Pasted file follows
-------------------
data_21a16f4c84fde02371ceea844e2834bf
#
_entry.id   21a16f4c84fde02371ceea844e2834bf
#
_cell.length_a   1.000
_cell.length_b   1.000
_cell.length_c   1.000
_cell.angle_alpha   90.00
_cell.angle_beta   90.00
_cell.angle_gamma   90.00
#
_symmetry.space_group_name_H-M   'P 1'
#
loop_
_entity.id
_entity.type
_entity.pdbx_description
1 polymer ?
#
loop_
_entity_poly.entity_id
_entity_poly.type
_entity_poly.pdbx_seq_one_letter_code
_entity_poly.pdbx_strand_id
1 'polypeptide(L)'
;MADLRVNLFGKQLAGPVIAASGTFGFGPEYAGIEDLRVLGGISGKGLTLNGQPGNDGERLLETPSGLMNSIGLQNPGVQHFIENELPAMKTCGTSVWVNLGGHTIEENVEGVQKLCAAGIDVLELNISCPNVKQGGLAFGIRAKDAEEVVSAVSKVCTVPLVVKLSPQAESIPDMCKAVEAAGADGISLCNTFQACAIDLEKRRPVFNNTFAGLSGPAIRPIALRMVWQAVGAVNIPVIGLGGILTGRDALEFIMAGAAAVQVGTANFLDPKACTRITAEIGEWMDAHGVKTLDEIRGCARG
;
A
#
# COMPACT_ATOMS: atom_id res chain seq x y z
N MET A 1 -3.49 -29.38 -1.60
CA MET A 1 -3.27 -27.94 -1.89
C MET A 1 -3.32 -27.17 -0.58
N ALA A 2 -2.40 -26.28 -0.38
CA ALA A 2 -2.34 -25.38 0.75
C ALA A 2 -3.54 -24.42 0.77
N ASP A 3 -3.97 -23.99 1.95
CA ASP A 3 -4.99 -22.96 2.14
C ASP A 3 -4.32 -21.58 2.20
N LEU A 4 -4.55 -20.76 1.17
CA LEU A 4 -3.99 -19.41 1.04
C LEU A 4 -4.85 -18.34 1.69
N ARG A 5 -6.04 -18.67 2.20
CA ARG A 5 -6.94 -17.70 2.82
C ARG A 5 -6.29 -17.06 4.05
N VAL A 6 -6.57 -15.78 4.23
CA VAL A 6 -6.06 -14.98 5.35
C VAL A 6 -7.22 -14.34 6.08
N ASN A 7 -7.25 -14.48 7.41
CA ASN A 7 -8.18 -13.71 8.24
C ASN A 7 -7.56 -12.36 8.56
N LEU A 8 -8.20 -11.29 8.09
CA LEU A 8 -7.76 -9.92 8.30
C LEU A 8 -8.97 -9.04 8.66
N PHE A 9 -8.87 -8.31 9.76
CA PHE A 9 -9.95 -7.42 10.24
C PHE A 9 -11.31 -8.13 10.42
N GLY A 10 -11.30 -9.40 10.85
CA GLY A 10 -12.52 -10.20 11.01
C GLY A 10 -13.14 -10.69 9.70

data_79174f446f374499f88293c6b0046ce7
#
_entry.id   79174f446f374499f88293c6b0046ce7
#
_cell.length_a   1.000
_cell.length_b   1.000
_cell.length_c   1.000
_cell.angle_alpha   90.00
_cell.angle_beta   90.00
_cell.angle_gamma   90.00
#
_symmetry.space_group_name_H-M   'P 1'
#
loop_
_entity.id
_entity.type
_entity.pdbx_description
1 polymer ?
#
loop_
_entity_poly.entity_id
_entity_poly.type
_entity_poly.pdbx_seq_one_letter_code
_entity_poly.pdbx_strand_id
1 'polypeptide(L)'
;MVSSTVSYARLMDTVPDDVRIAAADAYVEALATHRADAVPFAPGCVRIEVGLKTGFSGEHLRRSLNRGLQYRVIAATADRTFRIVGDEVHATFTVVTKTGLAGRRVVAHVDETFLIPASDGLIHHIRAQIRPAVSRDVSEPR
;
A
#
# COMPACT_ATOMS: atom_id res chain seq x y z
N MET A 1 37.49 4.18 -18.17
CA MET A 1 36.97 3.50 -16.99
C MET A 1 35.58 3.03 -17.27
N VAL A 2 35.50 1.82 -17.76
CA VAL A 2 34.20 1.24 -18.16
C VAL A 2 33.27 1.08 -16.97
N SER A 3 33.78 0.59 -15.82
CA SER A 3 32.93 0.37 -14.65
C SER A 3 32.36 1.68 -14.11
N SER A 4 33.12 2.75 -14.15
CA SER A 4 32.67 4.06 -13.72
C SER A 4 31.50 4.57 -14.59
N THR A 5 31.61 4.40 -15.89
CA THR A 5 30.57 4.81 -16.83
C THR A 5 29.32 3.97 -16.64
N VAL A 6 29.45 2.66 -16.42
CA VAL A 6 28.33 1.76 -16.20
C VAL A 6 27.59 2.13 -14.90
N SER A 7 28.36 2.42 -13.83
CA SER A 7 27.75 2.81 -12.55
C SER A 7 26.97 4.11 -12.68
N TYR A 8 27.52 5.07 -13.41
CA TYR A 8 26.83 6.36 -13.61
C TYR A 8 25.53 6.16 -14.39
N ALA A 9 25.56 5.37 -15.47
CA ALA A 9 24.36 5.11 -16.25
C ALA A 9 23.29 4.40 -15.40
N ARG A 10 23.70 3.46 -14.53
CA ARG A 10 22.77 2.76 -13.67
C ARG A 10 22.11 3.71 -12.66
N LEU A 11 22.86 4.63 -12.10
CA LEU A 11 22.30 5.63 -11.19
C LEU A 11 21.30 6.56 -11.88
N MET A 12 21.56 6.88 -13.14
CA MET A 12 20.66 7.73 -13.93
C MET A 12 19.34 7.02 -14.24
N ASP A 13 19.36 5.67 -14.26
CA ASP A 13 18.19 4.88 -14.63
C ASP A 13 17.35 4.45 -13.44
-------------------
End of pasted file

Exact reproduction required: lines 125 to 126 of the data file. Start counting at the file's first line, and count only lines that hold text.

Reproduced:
CA MET A 12 20.66 7.73 -13.93
C MET A 12 19.34 7.02 -14.24